ATU Canada encouraged by federal emergency transit funding announcement but says needs to be permanent

OTTAWA - ATU Canada is encouraged by the announcement of $750 million in emergency transit funding made yesterday by Finance Minister Chrystia Freeland but calls this a “band aid solution” and says more is needed for future funding crises likely to face public transit. The announcement came with two caveats; however, that provinces match the federal funding and that they work with cities more quickly to increase housing supply.

“Yesterday’s announcement from the federal government to the tune of $750 million for transit funding is encouraging and welcomed” said ATU Canada President John Di Nino.  “We hope provincial governments do their part in matching the investments in transit as well, unlike in the first phase of stimulus money where some provinces opted out.”

ATU Canada along with the Canadian Urban Transit Association (CUTA), Federation of Canadian Municipalities (FCM) and the Keep Transit Moving Coalition have been lobbying for financial assistance from the start of the pandemic on the urgent dollars required to sustain safe, reliable, accessible, and affordable transit. At the beginning of the pandemic, they scored an important victory for transit users and workers, securing over $2.1 billion in emergency transit funding through the Safe Restart Agreement. This can be seen as another important victory.

President Di Nino, however, says that there needs to be a more permanent fund in place and that municipalities and public transit advocates should not have to keep coming to the government to ensure the survival of the country’s public transit systems. He also notes that transit workers and riders need to be at the table when these discussions happen.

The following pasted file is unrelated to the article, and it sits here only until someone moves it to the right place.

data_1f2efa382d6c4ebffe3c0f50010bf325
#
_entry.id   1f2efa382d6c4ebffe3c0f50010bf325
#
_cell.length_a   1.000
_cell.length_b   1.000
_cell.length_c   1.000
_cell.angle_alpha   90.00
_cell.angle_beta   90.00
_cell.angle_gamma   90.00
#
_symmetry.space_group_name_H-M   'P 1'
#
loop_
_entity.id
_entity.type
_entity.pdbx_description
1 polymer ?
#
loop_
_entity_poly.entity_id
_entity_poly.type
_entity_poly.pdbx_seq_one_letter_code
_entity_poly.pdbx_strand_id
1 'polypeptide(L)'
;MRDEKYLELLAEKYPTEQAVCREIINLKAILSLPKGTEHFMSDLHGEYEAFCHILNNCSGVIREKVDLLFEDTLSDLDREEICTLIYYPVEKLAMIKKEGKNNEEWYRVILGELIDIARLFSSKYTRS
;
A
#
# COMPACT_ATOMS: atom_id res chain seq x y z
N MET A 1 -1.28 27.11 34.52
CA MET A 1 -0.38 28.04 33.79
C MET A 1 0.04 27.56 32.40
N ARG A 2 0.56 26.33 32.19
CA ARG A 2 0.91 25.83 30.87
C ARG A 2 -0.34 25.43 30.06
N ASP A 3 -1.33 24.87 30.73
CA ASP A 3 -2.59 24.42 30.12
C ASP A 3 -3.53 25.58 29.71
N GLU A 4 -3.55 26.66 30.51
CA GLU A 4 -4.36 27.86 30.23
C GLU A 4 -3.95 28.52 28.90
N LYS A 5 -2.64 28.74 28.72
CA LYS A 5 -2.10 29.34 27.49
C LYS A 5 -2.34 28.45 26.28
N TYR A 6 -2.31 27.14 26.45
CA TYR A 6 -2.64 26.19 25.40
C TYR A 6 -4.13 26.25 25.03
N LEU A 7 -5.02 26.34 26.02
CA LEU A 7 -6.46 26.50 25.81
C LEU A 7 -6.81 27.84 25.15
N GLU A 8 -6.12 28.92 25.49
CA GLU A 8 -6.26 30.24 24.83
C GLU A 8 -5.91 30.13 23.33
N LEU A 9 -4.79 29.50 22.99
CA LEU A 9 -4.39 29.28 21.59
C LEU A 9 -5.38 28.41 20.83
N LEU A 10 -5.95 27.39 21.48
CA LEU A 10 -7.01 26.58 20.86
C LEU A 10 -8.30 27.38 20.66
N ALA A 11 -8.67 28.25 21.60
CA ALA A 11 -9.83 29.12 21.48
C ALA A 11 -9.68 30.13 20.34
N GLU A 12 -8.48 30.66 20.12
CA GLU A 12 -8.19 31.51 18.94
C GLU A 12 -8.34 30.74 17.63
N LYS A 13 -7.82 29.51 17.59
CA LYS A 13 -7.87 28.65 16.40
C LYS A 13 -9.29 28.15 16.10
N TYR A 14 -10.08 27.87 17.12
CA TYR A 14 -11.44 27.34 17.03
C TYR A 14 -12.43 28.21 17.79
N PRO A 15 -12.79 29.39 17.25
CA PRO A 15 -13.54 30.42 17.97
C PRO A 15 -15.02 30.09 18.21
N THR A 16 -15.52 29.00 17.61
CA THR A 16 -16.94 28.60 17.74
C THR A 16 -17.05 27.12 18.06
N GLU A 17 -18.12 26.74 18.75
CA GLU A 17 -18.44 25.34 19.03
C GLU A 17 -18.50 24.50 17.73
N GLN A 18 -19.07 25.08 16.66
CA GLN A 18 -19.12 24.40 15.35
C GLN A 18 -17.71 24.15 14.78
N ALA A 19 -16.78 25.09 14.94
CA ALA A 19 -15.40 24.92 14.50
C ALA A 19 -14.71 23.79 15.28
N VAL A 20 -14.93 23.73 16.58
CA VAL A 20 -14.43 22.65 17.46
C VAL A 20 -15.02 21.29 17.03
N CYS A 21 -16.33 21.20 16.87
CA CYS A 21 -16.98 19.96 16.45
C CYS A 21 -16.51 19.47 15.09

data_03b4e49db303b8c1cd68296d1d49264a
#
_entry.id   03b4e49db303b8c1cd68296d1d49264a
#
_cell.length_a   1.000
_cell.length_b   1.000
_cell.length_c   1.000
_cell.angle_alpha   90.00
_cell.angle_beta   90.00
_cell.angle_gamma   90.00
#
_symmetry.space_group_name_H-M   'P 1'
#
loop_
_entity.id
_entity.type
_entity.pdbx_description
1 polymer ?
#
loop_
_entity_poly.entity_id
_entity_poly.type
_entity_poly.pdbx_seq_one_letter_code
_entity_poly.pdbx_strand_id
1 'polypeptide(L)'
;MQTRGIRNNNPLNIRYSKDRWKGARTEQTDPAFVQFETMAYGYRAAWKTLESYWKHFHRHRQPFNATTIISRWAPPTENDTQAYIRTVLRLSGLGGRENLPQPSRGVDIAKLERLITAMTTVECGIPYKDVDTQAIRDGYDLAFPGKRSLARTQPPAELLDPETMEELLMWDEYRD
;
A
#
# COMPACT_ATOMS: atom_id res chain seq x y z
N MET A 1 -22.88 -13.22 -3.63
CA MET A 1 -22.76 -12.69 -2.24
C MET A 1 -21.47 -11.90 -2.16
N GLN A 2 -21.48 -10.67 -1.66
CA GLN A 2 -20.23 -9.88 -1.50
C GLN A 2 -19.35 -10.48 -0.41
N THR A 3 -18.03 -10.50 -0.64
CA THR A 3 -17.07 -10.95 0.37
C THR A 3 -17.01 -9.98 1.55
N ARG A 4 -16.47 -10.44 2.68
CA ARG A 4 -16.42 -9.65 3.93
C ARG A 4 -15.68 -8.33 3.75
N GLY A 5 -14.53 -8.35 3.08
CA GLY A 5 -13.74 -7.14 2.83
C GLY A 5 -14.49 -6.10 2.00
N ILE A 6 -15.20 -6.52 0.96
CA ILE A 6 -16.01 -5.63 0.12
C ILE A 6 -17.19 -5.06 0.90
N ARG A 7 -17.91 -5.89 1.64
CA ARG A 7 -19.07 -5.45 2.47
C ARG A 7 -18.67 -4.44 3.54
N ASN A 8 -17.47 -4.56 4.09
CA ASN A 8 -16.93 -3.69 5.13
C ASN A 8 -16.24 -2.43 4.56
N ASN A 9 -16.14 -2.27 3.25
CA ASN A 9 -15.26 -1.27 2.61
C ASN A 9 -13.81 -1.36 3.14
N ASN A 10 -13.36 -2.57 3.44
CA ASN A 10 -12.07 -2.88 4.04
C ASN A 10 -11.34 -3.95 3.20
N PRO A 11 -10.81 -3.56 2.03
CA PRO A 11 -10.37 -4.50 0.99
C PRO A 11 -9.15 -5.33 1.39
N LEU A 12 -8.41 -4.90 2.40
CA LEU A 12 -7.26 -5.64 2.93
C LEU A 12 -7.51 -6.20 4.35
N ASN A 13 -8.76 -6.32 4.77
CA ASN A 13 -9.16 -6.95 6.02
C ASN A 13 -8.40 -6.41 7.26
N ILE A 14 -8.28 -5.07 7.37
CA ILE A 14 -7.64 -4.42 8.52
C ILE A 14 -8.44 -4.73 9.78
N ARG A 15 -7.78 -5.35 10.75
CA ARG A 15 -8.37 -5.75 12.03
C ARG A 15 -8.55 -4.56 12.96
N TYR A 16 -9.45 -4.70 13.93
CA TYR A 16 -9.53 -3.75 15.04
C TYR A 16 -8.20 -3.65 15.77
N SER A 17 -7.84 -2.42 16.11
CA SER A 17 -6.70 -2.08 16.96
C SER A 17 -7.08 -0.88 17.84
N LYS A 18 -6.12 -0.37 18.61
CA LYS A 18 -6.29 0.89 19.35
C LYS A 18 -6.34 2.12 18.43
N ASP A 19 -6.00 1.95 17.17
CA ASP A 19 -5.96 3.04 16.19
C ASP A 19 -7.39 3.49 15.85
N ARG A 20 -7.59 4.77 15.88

“These continuous band-aid solutions offer no thought process for dedicated operational funding from all levels of government for this vital service and the foundation in re- building robust economies and tackling a just transition in the climate change fight,” said Di Nino. “In the days to come as we prepare to meet with Minister Freeland, we hope to discuss ongoing dedicated operational funding as part of prebudget submissions with a real plan to developing a National Transit Strategy for public transit and intercity bus services that would serve all communities across Canada.”


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